Page last updated at 2014-10-21 19:21:04 RSS
The Stage's Set
Dahal and constitution
As the country enters the final leg of the constitutional process, Pushpa Kamal Dahal the-statesman faces the toughest test yet. Dahal first emerged from the hiding in 2006 with Che Guevara-like aura. During the ten years of civil war there were all kinds of rumors about him. The most famous among them had it that the man known as Prachanda and Gyanendra Shah were the same person. Prachanda was a myth created to unite the Maoists during the torturous years of conflict, it was also said. Others believed he was a RAW agent. So when the actual person emerged in flesh, people were fascinated by the little-understood leader of a bloody insurgency. At the time even his detractors were forced to acknowledge Dahal’s unmatched mass appeal.
Stories Of Pain
Hari Bansh Jha
Migrant workers
Perhaps no other country sends as large section of its workforce abroad as Nepal. Currently, more than a third of the country’s population of 27 million are estimated to be working abroad. About six million Nepalis work in India alone; while the remaining four million are employed in other countries. Continuing political and economic chaos in Nepal has compelled a large number of youth to leave. Push factors such as poverty, unemployment and risk of life are coupled with pull factors like lucrative job opportunities abroad. The choice could not be starker.

Unemployment among the Nepali youth is as high as 40 percent. For many, working abroad has also become a symbol of social status and adds to their credibility back home. Whether rich or poor, skilled or unskilled, male or female, most of the working age population has dreams of going abroad. So each year hundreds of thousands of people apply for the American Diversity Visa, though only around 2,500 eventually get the opportunity to go to the ‘land of dreams’. Recently, almost half-a-million Nepali youth appeared for Korean language tests for a limited number of jobs in South Korea. The frustrated youth often prefer to try their luck abroad, even in the absence of any job guarantee, even if they have to leave their loved ones behind.
Look Within
Kedar Neupane
Constitution making
The idea of dividing Nepal into six-nine federal states may be a compromise deal but most people are skeptical on how these states would be defined and constituted. It was discomforting to hear a rumor that one major party was insisting on no less than 30 federal states, with as low as few thousand inhabitants in a federal unit. With its limited resources, this nation cannot support so many states. No one exactly knows the financial requirements for federal state infrastructure: the annual overhead expenses, the cost of maintaining federal bureaucracy and institutions, among other things. Who is to pay for these expenses?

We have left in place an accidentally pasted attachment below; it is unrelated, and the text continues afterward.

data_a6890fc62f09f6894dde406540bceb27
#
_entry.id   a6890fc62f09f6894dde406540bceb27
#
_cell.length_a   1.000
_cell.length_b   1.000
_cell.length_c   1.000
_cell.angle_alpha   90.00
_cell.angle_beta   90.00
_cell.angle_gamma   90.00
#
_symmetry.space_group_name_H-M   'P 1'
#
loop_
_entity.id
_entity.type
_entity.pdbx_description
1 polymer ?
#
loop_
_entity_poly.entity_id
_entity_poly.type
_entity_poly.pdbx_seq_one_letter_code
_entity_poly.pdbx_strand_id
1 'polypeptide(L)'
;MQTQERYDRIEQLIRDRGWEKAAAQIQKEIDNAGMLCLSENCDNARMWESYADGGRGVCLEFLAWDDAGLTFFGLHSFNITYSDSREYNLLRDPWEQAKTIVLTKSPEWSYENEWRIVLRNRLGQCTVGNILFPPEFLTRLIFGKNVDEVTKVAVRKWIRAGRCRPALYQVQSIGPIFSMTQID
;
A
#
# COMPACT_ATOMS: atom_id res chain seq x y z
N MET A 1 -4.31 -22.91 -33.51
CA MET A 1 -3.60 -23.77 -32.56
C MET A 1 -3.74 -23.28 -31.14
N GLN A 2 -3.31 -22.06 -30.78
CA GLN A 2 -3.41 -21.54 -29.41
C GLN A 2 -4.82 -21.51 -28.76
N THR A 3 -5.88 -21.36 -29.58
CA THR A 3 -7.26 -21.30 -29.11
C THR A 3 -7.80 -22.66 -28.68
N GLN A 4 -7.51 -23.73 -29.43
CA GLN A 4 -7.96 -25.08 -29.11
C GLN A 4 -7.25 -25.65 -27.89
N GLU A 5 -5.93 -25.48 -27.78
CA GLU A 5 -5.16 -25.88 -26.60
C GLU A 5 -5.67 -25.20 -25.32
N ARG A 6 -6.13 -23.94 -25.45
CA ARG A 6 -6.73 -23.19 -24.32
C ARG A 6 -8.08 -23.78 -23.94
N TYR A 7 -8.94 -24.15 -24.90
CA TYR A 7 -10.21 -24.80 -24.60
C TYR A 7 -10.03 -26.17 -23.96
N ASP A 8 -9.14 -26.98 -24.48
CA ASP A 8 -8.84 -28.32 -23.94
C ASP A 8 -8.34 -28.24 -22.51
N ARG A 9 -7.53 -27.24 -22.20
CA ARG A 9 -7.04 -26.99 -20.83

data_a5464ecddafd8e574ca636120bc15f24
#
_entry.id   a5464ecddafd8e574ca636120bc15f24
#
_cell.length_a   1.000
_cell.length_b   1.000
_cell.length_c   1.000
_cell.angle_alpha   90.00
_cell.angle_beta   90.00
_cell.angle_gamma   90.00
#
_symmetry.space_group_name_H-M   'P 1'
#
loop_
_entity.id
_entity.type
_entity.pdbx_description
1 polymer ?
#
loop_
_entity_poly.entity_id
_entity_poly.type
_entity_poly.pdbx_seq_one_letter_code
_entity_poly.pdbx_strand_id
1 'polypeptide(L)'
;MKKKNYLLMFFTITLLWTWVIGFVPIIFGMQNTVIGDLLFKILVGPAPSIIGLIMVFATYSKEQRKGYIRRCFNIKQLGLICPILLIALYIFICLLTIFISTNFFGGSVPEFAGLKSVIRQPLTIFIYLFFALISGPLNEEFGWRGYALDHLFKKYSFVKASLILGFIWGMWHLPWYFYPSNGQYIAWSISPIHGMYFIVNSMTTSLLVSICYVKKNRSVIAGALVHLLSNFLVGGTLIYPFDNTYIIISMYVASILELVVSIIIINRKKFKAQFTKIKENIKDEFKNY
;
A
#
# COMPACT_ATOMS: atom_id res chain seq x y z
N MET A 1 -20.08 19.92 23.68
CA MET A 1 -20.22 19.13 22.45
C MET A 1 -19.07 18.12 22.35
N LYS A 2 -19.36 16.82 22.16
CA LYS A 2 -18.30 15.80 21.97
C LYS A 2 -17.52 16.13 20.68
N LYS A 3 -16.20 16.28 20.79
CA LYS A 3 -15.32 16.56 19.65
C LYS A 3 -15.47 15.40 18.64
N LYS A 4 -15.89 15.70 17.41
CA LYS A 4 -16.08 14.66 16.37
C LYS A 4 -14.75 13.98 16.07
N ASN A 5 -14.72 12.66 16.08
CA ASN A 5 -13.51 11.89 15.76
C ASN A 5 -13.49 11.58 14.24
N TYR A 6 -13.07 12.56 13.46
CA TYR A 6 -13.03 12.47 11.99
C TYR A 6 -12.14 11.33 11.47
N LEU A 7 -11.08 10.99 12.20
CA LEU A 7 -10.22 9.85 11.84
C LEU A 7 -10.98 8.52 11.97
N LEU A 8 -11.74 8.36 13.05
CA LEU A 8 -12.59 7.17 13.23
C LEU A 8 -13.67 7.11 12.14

Given Nepal’s diverse political landscape, geopolitical complexities, and unique socio-economic patterns, ethnically federated states may prove to be “Hara-kiri”. Is it worth the risks?
Death Of Justice
Charan Prasai
Nanda Prasad Adhikari lost the crusade for justice on September 22, on the 333rd day of his third successive hunger strike. His son Krishna Prasad, an 18 years old student, was brutally killed in Chitwan on June 6, 2004. Although the Maoist party claims that he was a spy for the Nepal Army, he was not party to the conflict. But in the excuse of conflict, he met this terrible fate while visiting his maternal grandparents. Nanda Prasad is the first person to die during hunger strike in Nepal.

Ganga Maya Adhikari, wife of Nanda Prasad, finally, on her 359th day of hunger strike in Bir hospital, agreed to live on the liquid diet following a five-point commitment of the government on October 19. However, she refused to take the normal diet saying that she would do so after the perpetrators are booked. From October 24, 2013, she had jointly staged fast-unto-death with her husband, who died without getting justice.
Not Ready
This month around 300 Nepali peacekeepers in Liberia, one of the four West African Ebola hotspots, will return home. But Nepal is not prepared for their return. “When the first case crops up it would likely be at a public hospital in some mid-size or large city, where there may be serious questions about whether the institution had… sufficient training to manage someone
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